Year two of a three year project looking at new imaging techniques and to develop appropriate assessment scales to measure cognitive decline by use of new psychological methods in children with lysosomal storage diseases.

2009

Dr Brian Bigger £20,000: MPS Stem Cell Research Group, University of Manchester, UK
First year of a two year grant for improving enzyme secretion and tracking in lentiviral mediated stem cell gene therapy of MPS III. NOTE: Made possible by a grant from the Irish MPS Society.

Dr Chris Hendrickz £4,000: Birmingham Children’s Hospital, Birmingham, UK
Year one of a three year project looking at new imaging techniques and to develop appropriate assessment scales to measure cognitive decline by use of new psychological methods in children with lysosomal storage diseases.

Professor Elsa Shapiro $49,500: University of Minnesota in Minneapolis USA
To investigate the cognitive, adaptive, quality of life and psycho-social outcomes of children who are at least one year post Haemopoietic Stem Cell Transplant for MPS IH, Hurler disease. This investigation will build upon the data collected in the Society’s previous three year psycho-social research project and result in publications.

Dr James Edmond Wraith, Dr Rob Wynn & Dr Brian Bigger £63,183: Willink Biochemical Genetics Unit, Royal Manchester Children’s Hospital, England
Year four of a five year programme grant to establish the Stem Cell Therapy Group with funding for a Senior Research Fellow at the University of Manchester. The post-holder was to be responsible for establishing and leading a research group in stem cell therapy in inherited disorders of Mucopolysaccharide metabolism.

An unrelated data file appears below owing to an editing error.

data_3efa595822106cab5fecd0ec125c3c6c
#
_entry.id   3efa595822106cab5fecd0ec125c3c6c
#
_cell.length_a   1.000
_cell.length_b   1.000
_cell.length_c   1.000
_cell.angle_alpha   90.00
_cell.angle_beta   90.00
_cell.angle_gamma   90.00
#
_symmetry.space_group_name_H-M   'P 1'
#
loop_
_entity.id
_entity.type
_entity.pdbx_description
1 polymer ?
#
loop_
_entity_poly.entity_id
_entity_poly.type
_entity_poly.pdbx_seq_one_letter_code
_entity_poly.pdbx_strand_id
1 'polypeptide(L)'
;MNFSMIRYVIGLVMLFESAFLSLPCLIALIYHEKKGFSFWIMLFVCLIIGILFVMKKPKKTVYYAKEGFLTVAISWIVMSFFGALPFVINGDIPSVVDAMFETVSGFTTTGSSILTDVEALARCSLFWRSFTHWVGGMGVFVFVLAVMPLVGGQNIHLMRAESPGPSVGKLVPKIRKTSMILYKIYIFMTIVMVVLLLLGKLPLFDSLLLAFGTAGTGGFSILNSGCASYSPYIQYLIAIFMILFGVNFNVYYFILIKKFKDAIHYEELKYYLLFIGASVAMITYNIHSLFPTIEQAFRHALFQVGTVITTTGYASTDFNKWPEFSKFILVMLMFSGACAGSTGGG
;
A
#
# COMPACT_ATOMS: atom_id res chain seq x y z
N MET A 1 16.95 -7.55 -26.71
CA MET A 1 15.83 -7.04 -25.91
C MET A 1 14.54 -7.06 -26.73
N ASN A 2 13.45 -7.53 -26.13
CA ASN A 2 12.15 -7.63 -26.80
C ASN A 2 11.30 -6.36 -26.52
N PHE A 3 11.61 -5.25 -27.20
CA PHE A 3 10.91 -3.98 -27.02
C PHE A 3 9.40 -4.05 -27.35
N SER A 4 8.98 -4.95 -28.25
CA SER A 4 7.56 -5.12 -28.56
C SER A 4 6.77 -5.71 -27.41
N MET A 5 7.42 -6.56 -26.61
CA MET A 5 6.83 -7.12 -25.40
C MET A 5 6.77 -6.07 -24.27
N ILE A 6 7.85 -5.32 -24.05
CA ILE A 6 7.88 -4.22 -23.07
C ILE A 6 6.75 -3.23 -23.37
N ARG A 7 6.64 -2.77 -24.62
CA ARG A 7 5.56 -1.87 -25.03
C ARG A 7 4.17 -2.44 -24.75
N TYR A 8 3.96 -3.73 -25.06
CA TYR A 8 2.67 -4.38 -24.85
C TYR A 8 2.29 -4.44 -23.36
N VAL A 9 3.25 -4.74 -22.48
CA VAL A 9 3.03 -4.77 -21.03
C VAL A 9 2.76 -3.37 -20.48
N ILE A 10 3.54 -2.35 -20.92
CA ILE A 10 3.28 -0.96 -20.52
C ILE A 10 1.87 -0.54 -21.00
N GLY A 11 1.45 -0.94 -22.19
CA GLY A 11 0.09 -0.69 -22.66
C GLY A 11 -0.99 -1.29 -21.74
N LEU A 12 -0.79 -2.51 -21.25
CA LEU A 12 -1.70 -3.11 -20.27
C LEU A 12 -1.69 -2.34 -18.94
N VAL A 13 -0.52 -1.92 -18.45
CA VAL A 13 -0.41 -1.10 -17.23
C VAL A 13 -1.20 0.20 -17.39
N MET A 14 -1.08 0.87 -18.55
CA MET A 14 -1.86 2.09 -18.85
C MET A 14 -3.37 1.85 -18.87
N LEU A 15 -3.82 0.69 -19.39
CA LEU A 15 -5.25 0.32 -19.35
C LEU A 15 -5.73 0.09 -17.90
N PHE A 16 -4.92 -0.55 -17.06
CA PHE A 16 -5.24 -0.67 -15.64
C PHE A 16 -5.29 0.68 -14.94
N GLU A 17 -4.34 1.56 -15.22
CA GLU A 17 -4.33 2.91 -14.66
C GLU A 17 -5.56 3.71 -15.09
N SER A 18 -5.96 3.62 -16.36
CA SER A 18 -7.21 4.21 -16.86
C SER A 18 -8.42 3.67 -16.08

Professor Bob Jolly £2,750: Massey University, Palmerston, North Island, New Zealand
One year grant to fund physiological principles underlying Intrathecal ERT in lysosomal storage diseases.

Dr Brian Bigger £6,500: MPS Stem Cell Research Group, University of Manchester, UK
Travel grant to the MPS Stem Cell Group.

2008

Prof Grzegorz Wegrzyn £40,000: University of Gdansk, Poland
Fourth year extension grant to develop “Gene Expression-Targeted Isoflavone Therapy (GET IT) for Mucopolysaccharidosis Type III, Sanfilippo disease”. The hypothesis was based on reducing the substrate, heparan sulphate, that cannot be degraded in lysosomes of affected patients due to a defect in one of the enzymes. NOTE: £20,000 funded by the UK MPS Society and the other £20,000 funded by ten international MPS Societies

Dr James Edmond Wraith, Dr Rob Wynn & Dr Brian Bigger £61,473: Willink Biochemical Genetics Unit, Royal Manchester Children’s Hospital, England
Year three of a five year programme grant to establish the Stem Cell Therapy Group with funding for a Senior Research Fellow at the University of Manchester. The post-holder was to be responsible for establishing and leading a research group in stem cell therapy in inherited disorders of Mucopolysaccharide metabolism.